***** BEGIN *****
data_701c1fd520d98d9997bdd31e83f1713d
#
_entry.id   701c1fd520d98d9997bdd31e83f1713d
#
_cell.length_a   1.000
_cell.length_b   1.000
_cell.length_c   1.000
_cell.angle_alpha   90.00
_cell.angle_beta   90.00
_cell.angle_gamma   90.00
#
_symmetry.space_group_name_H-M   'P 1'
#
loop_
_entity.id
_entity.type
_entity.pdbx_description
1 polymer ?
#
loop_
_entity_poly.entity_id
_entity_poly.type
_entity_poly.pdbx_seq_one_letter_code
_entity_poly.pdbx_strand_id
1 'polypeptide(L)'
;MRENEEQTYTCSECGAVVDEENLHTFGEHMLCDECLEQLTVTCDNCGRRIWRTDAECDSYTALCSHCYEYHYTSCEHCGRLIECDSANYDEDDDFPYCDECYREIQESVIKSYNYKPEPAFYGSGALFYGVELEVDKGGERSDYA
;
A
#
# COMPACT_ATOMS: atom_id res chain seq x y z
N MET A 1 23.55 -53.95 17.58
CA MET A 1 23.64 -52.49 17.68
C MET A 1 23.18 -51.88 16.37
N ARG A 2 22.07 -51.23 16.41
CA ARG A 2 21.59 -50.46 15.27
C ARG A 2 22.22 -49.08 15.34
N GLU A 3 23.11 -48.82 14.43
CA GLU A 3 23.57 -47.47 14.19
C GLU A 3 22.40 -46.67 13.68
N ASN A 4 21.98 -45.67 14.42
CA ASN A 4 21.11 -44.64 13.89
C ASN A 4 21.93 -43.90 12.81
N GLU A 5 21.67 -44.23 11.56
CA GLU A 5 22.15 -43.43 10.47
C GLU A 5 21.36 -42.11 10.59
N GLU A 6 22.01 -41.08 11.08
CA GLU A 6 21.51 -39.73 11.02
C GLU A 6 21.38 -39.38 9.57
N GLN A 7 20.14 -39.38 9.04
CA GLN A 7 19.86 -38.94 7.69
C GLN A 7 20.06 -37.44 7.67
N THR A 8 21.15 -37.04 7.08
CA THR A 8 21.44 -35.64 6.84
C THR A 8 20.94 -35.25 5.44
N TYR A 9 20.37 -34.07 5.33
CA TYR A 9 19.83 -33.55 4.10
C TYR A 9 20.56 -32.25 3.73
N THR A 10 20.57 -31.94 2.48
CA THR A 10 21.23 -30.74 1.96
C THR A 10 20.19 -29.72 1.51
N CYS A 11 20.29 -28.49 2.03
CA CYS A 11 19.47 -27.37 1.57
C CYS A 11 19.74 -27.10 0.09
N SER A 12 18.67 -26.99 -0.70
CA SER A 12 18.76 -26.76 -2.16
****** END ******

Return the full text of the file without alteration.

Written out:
data_701c1fd520d98d9997bdd31e83f1713d
#
_entry.id   701c1fd520d98d9997bdd31e83f1713d
#
_cell.length_a   1.000
_cell.length_b   1.000
_cell.length_c   1.000
_cell.angle_alpha   90.00
_cell.angle_beta   90.00
_cell.angle_gamma   90.00
#
_symmetry.space_group_name_H-M   'P 1'
#
loop_
_entity.id
_entity.type
_entity.pdbx_description
1 polymer ?
#
loop_
_entity_poly.entity_id
_entity_poly.type
_entity_poly.pdbx_seq_one_letter_code
_entity_poly.pdbx_strand_id
1 'polypeptide(L)'
;MRENEEQTYTCSECGAVVDEENLHTFGEHMLCDECLEQLTVTCDNCGRRIWRTDAECDSYTALCSHCYEYHYTSCEHCGRLIECDSANYDEDDDFPYCDECYREIQESVIKSYNYKPEPAFYGSGALFYGVELEVDKGGERSDYA
;
A
#
# COMPACT_ATOMS: atom_id res chain seq x y z
N MET A 1 23.55 -53.95 17.58
CA MET A 1 23.64 -52.49 17.68
C MET A 1 23.18 -51.88 16.37
N ARG A 2 22.07 -51.23 16.41
CA ARG A 2 21.59 -50.46 15.27
C ARG A 2 22.22 -49.08 15.34
N GLU A 3 23.11 -48.82 14.43
CA GLU A 3 23.57 -47.47 14.19
C GLU A 3 22.40 -46.67 13.68
N ASN A 4 21.98 -45.67 14.42
CA ASN A 4 21.11 -44.64 13.89
C ASN A 4 21.93 -43.90 12.81
N GLU A 5 21.67 -44.23 11.56
CA GLU A 5 22.15 -43.43 10.47
C GLU A 5 21.36 -42.11 10.59
N GLU A 6 22.01 -41.08 11.08
CA GLU A 6 21.51 -39.73 11.02
C GLU A 6 21.38 -39.38 9.57
N GLN A 7 20.14 -39.38 9.04
CA GLN A 7 19.86 -38.94 7.69
C GLN A 7 20.06 -37.44 7.67
N THR A 8 21.15 -37.04 7.08
CA THR A 8 21.44 -35.64 6.84
C THR A 8 20.94 -35.25 5.44
N TYR A 9 20.37 -34.07 5.33
CA TYR A 9 19.83 -33.55 4.10
C TYR A 9 20.56 -32.25 3.73
N THR A 10 20.57 -31.94 2.48
CA THR A 10 21.23 -30.74 1.96
C THR A 10 20.19 -29.72 1.51
N CYS A 11 20.29 -28.49 2.03
CA CYS A 11 19.47 -27.37 1.57
C CYS A 11 19.74 -27.10 0.09
N SER A 12 18.67 -26.99 -0.70
CA SER A 12 18.76 -26.76 -2.16